Continue on to the next set, Cedar Plank (Antone 2), features ‘Modern women, First Nations, Snoqualmie River disconnected’showcasing two Coast Salish women and the Snoqualmie River. The plank on the other side features a story about Snoqualmie Falls.
Next, you’ll reach a metal- installation outside the Duvall Library. This piece, commissioned by the library, is called ‘Sounding’ was produced by Seattle artist. Brandon Zebold.
Next, head inside the library to see ‘Fold’ an installation by nationally acclaimed artist John Grade. This ongoing art experiment will meet its companion piece in the next 3-8 years.
‘Fold’ was derived from a rubber cast of the human body stretched over a cylindrical frame, the sculpture is made up of thousands of hollow wood boxes bonded by translucent resin. This sculpture was made in two parts. The larger upper part is installed at the library and the smaller lower part is buried near the Superstition Mountains in Arizona. In 3-8 years, the smaller section will also be exhumed and reunited with its other half in the library. Read more about this installation here.
After the library continue heading south on Main Street for the final two planks, Cedar Plank (Edwards and Takamohara 3) and Cedar Plank (Edwards and Takamohara 4). After crossing Stephens street, you’ll arrive at the first of the two companion planks. The last two planks (one on either side of mainstreet) were carved by artists carved by Bruce Edwards and Chiaki Takamohara and feature natural beauty of the river and mountains, as well as the Valley’s deep relationship with salmon.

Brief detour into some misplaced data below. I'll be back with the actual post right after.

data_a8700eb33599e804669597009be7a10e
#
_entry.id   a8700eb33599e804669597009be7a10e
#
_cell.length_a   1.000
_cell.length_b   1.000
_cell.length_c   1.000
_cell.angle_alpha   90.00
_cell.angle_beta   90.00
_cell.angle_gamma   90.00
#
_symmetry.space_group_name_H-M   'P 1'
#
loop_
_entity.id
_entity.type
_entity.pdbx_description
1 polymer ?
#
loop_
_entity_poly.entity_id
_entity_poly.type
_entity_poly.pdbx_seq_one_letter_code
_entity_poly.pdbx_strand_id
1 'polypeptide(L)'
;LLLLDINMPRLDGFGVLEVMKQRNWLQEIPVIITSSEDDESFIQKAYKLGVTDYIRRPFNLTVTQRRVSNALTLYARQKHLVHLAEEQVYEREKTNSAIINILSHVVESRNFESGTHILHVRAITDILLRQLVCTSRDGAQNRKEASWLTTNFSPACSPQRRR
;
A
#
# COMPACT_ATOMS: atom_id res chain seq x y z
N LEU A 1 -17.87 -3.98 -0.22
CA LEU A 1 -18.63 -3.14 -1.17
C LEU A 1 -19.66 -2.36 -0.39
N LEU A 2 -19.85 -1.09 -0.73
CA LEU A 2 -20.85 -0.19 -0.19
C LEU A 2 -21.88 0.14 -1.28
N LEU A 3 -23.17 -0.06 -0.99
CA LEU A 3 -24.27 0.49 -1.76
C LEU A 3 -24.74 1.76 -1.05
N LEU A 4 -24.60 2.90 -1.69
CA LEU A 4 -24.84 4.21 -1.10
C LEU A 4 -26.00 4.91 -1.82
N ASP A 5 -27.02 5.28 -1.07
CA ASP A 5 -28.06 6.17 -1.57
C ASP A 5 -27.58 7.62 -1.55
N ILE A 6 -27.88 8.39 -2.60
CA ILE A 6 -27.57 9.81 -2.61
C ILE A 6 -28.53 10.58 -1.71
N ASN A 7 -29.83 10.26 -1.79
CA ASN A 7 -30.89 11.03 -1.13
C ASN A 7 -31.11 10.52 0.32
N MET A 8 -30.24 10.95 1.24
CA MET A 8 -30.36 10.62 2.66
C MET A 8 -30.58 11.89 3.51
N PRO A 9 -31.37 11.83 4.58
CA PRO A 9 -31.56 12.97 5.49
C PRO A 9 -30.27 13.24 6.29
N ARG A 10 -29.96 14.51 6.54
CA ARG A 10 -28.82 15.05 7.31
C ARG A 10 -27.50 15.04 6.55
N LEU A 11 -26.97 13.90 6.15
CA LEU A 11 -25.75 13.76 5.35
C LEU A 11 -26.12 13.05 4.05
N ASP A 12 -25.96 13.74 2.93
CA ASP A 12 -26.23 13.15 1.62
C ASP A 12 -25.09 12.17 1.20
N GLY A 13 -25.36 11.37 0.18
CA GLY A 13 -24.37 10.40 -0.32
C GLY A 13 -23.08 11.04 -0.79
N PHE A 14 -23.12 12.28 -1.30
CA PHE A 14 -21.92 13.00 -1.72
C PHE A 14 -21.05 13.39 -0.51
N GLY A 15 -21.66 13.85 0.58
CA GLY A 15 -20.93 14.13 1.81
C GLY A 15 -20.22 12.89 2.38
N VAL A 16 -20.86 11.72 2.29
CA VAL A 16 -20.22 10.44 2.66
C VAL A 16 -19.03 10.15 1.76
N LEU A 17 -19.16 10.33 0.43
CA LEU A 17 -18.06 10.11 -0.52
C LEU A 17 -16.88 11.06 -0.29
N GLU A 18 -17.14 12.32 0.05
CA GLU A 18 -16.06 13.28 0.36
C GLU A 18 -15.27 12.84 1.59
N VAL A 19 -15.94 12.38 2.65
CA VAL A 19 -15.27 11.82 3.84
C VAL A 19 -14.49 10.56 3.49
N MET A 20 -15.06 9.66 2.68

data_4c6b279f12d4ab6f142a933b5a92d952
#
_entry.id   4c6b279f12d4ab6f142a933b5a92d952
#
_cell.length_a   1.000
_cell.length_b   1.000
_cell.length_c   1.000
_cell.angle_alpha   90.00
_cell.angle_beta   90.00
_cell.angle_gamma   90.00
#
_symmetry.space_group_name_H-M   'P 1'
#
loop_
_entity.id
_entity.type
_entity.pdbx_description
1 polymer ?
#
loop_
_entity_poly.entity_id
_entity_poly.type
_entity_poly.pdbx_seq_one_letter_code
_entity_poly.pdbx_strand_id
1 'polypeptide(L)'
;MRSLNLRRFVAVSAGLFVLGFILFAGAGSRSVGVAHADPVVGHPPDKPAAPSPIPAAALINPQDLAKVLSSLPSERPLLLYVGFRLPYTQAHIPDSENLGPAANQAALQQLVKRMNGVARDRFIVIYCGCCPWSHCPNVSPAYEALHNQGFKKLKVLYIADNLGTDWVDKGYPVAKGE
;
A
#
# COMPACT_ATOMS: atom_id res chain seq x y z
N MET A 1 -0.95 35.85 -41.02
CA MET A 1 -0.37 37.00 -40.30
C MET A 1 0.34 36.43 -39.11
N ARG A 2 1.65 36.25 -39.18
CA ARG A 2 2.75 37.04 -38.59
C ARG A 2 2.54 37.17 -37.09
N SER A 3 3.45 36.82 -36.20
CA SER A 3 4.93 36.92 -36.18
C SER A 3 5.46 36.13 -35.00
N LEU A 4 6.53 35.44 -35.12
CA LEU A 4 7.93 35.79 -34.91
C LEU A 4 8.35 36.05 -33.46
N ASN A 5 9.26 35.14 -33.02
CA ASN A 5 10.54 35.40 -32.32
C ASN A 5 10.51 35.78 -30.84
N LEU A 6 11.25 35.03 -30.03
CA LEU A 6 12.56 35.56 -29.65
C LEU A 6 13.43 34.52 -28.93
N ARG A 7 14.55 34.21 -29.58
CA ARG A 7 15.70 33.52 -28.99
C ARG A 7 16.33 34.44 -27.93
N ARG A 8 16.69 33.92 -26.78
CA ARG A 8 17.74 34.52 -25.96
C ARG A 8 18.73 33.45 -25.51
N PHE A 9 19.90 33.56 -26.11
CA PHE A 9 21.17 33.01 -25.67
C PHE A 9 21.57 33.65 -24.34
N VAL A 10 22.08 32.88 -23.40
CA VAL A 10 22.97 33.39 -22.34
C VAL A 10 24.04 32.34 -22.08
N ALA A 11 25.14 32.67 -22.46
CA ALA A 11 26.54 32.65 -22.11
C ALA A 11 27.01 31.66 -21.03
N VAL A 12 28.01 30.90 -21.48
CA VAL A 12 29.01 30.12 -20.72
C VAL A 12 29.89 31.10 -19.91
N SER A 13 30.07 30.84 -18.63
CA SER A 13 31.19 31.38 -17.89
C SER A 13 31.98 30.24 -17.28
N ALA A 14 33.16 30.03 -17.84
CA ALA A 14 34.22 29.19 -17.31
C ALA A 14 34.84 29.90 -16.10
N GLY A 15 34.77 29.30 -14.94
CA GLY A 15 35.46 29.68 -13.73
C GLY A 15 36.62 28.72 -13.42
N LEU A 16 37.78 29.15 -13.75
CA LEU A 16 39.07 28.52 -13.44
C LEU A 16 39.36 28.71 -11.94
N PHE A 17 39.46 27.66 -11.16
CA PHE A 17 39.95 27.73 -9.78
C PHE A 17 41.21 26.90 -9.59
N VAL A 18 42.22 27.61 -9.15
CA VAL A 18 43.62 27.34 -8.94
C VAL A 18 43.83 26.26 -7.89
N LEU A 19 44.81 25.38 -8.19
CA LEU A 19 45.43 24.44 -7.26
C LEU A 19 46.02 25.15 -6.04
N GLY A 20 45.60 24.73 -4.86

You can see a full view of all 10 sets of planks installed along Main St here.
As you head back north on mainstreet check out the upper gateway. This gateway is the companion to the lower gateway (the one inspired by the railroad) and is designed to be more contemporary and represent the City’s present and future.
In the design of the gateways, the Snoqualmie River and Library were used as the anchors. The river is the forever of the Valley, as far back in history as you can go, the art installations take you through different eras of Duvall’s history and ultimately lead you to what is the future – the Library and its design representing knowledge, technology, and advancement.
Take a left on Stephens to head back to Depot Park. Before getting back into your car, be sure to head downhill to McCormick Park. This riverside park will help tie everything together for you. Take a seat by the Snoqualmie River to help understand the inspiration of much of the art featured throughout Duvall.
Looking for more art? Many of the downtown businesses also act as rotating art galleries for local artists. Check out the Duvall Grill & Tap Room, Match Coffee & Wine, Northwest Art Center, and Studio Beju to continue your local art tour.